Defense Date


Document Type


Degree Name

Master of Arts



First Advisor

Carolyn Eastman

Second Advisor

Emilie Raymond

Third Advisor

Amy Corning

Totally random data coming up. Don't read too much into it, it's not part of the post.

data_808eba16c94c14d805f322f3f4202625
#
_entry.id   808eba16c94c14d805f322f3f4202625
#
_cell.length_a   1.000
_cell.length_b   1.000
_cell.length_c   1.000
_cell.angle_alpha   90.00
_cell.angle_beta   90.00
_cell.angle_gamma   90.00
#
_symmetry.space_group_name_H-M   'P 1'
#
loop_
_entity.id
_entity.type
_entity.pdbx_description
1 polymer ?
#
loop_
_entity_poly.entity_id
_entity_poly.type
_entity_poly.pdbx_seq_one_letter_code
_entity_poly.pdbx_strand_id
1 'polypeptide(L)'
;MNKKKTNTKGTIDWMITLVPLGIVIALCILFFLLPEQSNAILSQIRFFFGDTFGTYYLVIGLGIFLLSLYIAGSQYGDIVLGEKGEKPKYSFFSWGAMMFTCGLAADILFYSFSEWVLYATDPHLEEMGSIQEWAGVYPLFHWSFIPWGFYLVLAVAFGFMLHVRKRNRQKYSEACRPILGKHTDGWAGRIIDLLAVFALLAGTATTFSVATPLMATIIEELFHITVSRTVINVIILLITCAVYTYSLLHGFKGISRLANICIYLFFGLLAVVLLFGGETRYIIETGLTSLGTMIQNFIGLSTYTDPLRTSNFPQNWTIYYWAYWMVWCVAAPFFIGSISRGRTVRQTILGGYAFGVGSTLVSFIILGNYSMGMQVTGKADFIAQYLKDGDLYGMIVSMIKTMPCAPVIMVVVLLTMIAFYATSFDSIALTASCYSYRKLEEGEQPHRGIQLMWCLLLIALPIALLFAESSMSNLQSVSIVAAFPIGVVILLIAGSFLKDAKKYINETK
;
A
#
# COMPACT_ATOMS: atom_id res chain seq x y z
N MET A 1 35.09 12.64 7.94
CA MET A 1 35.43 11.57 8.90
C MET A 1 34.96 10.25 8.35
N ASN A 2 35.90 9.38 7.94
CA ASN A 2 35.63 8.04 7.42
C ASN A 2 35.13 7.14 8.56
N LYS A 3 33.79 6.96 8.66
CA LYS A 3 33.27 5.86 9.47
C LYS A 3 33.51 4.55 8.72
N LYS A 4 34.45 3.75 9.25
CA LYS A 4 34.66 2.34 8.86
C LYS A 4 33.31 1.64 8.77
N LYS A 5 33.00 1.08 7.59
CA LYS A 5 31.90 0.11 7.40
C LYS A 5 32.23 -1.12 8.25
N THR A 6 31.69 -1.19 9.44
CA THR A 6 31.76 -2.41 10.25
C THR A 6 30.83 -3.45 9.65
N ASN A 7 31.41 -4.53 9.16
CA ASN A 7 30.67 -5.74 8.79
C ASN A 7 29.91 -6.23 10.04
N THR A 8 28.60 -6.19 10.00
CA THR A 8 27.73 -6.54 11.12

This thesis examines how Indigenous groups in the United States have contested mainstream historical narratives of America’s founding during major commemorative events in the late twentieth century. To analyze this, I have examined two major national commemorative events during which Native Americans spearheaded a marked shift in the popular interpretation of national origins. The first event I analyze is the 1976 Bicentennial of the American Revolution; the second event is the 1992 Columbus Quincentenary. Native Americans contested the ways that the federal planning bodies for both events represented the history of the nation’s founding. How could they be called on to participate in celebrations that, in their perspective, marked an end to Indigenous sovereignty? Their complaints about the framing of these events as overwhelmingly positive historical contributions produced tangible change in how these commemorations unfolded. I argue that Native American activists’ challenges to conventional, Eurocentric founding narratives promoted by the federally planned commemorations in 1976 and 1992 resulted in the emergence of alternative founding narratives, that presented more complexity and nuance, within American popular discourse. These activists have not been given due credit for their role in the increased awareness of more complex historical understandings of the nation’s founding within the historiography. Moreover, the challenges Indigenous activists brought forth helped to catalyze a shift in the way that historical narratives promoted during these commemorations considered inclusion and diversity.


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